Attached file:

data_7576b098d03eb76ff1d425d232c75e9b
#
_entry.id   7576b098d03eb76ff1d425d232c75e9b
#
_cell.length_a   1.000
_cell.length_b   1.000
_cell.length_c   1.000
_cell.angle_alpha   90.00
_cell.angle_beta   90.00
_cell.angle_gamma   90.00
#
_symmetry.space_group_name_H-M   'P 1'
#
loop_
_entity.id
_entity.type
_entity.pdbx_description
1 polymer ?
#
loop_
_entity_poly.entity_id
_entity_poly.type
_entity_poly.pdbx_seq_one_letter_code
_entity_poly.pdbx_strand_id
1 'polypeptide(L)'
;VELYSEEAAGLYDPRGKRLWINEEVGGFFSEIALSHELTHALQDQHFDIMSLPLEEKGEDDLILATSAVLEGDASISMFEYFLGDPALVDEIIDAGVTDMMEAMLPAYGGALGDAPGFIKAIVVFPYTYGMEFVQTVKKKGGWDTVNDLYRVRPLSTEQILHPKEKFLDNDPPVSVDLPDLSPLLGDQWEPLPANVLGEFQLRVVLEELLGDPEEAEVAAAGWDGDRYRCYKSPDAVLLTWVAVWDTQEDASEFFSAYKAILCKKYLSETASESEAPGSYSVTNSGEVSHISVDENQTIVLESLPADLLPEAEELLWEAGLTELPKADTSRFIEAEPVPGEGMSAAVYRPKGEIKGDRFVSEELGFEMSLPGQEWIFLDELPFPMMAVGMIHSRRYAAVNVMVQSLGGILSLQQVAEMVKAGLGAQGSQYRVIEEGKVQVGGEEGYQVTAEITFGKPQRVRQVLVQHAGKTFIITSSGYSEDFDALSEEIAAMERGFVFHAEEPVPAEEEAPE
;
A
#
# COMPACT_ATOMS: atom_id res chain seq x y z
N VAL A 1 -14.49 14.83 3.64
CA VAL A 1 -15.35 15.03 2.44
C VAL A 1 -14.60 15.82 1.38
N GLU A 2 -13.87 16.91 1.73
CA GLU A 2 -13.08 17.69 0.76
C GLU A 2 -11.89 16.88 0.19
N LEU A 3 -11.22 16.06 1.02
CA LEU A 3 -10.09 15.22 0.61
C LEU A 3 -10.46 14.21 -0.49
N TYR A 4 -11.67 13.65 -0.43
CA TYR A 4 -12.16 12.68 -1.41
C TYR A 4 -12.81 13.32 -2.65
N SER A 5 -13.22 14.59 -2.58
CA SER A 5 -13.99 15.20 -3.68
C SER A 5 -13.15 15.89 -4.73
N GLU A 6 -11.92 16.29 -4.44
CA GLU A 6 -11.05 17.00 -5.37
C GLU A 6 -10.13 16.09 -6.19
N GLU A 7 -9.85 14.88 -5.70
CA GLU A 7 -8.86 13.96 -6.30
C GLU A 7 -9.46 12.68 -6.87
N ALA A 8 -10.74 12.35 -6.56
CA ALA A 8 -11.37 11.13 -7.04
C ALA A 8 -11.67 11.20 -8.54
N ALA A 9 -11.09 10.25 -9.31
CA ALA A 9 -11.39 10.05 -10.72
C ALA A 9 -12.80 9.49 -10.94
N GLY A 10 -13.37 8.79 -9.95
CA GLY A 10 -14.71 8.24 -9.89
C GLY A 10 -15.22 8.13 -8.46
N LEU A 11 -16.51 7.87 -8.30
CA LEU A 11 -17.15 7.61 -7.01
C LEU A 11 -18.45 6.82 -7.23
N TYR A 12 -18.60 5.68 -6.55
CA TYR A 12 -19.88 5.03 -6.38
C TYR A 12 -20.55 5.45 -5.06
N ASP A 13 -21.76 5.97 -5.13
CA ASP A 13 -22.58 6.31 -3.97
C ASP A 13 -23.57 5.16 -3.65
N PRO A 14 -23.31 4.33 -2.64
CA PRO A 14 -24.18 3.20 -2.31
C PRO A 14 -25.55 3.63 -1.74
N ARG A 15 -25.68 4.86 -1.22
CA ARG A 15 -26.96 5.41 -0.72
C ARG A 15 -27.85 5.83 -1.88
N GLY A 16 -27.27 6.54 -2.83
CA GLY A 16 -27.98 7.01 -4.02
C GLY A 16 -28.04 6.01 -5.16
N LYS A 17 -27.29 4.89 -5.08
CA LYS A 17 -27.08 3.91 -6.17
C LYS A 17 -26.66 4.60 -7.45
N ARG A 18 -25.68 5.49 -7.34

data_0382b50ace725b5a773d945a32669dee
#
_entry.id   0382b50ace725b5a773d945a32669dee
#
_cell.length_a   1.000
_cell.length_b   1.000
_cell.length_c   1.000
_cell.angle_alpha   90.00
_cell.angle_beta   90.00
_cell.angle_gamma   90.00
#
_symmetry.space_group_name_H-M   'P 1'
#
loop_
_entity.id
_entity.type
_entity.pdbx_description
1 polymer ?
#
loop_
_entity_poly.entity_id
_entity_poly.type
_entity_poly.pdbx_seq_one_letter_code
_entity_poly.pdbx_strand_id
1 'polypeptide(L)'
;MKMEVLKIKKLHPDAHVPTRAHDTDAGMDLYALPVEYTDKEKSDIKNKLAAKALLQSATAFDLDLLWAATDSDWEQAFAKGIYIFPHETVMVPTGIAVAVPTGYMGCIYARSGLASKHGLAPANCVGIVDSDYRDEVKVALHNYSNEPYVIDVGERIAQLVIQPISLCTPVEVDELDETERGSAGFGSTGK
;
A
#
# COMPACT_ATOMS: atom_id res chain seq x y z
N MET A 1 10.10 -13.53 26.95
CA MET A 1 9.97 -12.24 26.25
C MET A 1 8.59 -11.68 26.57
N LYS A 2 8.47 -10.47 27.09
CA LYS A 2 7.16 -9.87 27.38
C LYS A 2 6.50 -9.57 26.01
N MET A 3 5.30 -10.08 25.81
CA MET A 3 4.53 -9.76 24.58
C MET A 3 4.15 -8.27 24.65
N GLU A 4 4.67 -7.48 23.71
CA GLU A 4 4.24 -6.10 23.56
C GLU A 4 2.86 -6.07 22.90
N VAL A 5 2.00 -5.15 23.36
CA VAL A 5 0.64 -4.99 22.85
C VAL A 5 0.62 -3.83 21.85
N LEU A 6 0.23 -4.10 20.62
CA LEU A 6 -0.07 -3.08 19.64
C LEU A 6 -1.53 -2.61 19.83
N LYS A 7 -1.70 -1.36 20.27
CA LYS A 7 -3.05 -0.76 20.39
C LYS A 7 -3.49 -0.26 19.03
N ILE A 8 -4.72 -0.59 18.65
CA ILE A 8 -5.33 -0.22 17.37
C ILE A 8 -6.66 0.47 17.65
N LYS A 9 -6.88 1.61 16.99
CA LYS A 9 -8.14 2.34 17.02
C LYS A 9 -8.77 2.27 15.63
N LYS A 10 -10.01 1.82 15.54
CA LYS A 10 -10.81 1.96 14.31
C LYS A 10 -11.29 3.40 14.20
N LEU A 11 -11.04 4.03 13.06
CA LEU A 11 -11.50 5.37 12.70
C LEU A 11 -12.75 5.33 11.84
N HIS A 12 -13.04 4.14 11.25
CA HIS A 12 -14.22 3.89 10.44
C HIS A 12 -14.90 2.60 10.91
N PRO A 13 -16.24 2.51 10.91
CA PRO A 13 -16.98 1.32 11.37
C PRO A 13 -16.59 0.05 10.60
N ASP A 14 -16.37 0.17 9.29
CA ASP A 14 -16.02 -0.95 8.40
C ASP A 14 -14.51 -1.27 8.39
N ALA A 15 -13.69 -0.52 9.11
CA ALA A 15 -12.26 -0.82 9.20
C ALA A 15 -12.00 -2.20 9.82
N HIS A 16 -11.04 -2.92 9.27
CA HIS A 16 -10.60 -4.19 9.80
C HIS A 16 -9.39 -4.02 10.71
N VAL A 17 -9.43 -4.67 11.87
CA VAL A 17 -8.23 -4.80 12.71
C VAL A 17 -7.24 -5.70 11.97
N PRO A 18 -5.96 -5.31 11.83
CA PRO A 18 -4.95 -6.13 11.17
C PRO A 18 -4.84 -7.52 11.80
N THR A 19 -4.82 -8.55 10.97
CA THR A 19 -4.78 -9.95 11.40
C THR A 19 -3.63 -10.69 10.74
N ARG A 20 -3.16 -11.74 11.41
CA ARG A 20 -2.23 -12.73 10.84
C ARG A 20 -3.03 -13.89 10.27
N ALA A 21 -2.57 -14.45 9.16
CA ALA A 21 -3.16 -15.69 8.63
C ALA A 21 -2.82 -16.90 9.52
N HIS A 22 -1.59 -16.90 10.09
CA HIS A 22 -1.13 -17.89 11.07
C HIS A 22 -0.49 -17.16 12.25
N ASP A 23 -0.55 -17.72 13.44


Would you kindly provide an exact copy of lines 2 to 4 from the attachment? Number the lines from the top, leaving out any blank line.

#
_entry.id   7576b098d03eb76ff1d425d232c75e9b
#